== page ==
What you have to do is be able to distill issues to their core, find ways to solve the problems, and move on from there. It’s important to understand there are different ways to do things, different ways to achieve the same result. There’s not a one size fits all solution on a daily basis. You have to be very flexible.

Big Law Business: How do firms factor in? Does being global mean you have to use more firms all over the world?

Wexler: We need exceptional firms in every geography, but we also need a couple of big international firms that can help us. We’re heavily focused on M&A and operations, so we need people that can do that. We also need people who can help us in competition law, criminal law, and compliance.

I think we strike an excellent balance between keeping day to day work in-house and sending specialty work outside. We rely a lot on outside counsel for very special services. It’s a healthy balance.

Big Law Business: Schneider Electric has made a number of acquisitions in the last ten years or so, as you mentioned. How has the legal department changed as a result of that?

Wexler: When I took over as General Counsel in 2009, we had probably 140 lawyers. Today we have over 260. It’s hard to know on a daily basis where we are.

Big Law Business: Is all of that because of the acquisitions, or is some of that growth independent?

Wexler: It’s a combination. We just concluded the Invensys deal in the UK. That deal brought with it a team of around 40 lawyers. We did Telvent in 2011, and that brought with it about 18 lawyers. We didAreva in 2010, and that brought with it about 20.

To supplement those additions, to get synergy out of those deals, and to be efficient for our shareholder base and for our management, we’ve also had to bring in expertise to consolidate some areas like intellectual property. Many of these companies didn’t have strong intellectual property programs, but we do, so we would supplement the acquisition by new hires in our department. Once you buy a company, you want to make sure you protect your investment in intellectual property.

Big Law Business: When you acquire a company overseas, are those lawyers then fully integrated into your legal department? Or do you have a looser grip on a group of lawyers abroad?

Wexler: It’s very homogeneous — they’re all part of the Schneider legal department underneath my group. That’s the best way we can efficiently handle their workloads and disseminate the work. Plus, as those businesses come in, you want people around the world to be able to handle a variety of matters. It’s much more efficient to do it that way.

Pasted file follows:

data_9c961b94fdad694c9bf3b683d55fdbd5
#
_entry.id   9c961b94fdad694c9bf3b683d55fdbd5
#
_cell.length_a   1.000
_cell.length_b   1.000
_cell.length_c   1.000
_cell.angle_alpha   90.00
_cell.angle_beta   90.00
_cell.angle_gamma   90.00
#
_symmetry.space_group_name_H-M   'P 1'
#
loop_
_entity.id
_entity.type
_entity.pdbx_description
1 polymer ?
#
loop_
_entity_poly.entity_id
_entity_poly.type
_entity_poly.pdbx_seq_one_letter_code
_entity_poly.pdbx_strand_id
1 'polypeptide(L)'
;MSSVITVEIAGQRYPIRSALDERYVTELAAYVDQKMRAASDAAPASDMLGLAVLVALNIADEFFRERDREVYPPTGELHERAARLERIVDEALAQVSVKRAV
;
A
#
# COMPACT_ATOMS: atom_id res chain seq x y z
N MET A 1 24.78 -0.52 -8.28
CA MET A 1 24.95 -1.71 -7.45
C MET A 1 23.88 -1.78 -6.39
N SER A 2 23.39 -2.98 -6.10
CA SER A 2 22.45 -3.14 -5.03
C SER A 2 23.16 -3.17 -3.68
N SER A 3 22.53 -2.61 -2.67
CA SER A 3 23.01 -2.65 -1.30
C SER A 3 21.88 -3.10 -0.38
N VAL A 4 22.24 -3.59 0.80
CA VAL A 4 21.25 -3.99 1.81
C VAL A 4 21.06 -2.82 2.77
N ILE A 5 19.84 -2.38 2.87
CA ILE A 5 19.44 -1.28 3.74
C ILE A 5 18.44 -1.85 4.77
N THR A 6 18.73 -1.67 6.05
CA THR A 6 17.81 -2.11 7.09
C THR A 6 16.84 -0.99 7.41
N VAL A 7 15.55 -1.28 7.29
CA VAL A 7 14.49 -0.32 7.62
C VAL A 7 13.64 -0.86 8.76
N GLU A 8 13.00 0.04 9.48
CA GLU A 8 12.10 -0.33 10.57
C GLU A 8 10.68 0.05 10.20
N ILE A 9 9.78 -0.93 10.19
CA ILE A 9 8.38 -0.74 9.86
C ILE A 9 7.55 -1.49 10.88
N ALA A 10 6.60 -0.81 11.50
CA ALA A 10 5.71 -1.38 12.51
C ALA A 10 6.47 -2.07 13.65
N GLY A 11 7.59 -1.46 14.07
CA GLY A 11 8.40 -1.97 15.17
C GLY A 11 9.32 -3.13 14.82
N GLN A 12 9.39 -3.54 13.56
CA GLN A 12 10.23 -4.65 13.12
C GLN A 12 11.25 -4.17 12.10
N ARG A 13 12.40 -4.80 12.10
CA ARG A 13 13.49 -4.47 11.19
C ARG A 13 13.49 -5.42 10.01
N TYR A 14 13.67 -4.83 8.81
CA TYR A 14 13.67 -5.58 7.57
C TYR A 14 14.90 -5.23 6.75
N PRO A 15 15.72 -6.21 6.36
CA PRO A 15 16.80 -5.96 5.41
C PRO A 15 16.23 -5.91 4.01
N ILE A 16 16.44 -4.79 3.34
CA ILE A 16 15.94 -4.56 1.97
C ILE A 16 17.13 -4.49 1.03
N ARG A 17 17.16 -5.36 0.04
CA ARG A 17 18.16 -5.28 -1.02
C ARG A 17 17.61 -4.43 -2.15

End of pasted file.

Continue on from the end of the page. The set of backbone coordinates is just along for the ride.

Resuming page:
Big Law Business: Is that difficult when you bring in a new group of lawyers from a different country? Is there a long learning curve before they’re Schneider lawyers, so to speak?

Wexler: No there’s not, and I’ll tell you why. One of the things we’re focused on is diversity. We don’t try and make everybody the same. We do the opposite. We bring people in and we hope they’re a little different. We hope they have a different perspective and can help us all grow.

Likewise, when we bring in lawyers in an acquisition, I always try to promote somebody from the acquisition to the senior leadership team. After the Invensys deal, I took their South American counsel and had her take over all of Schneider South America. I had the general counsel of Telvent take over a good portion of the Schneider work.

That’s how they get integrated. They don’t become less an Invensys or Telvent lawyer. They become a Schneider lawyer, and that includes some of their former parameter, but it’s a bigger parameter. If you bring people in and don’t give them an opportunity, it’s never going to work long term.

Big Law Business: What are the outside firms you rely most heavily on?

Wexler: We rely on Jenner , Debevoise & Plimpton , and Cravath . Overseas we rely on Linklaters . We also rely on a boutique firm called Bredin Prat .

Big Law Business: What are some of the unique threats that you face because of your business model?

Wexler: One of our biggest areas is IP litigation. We spend billions on R&D every year. We also have a lot of litigation risk stemming from the dangers of making things that carry energy. We get a lot of product liability claims because we have factories in every corner of the globe that makes things for local markets. We have all the litigation risks associated with environmental and local regulations.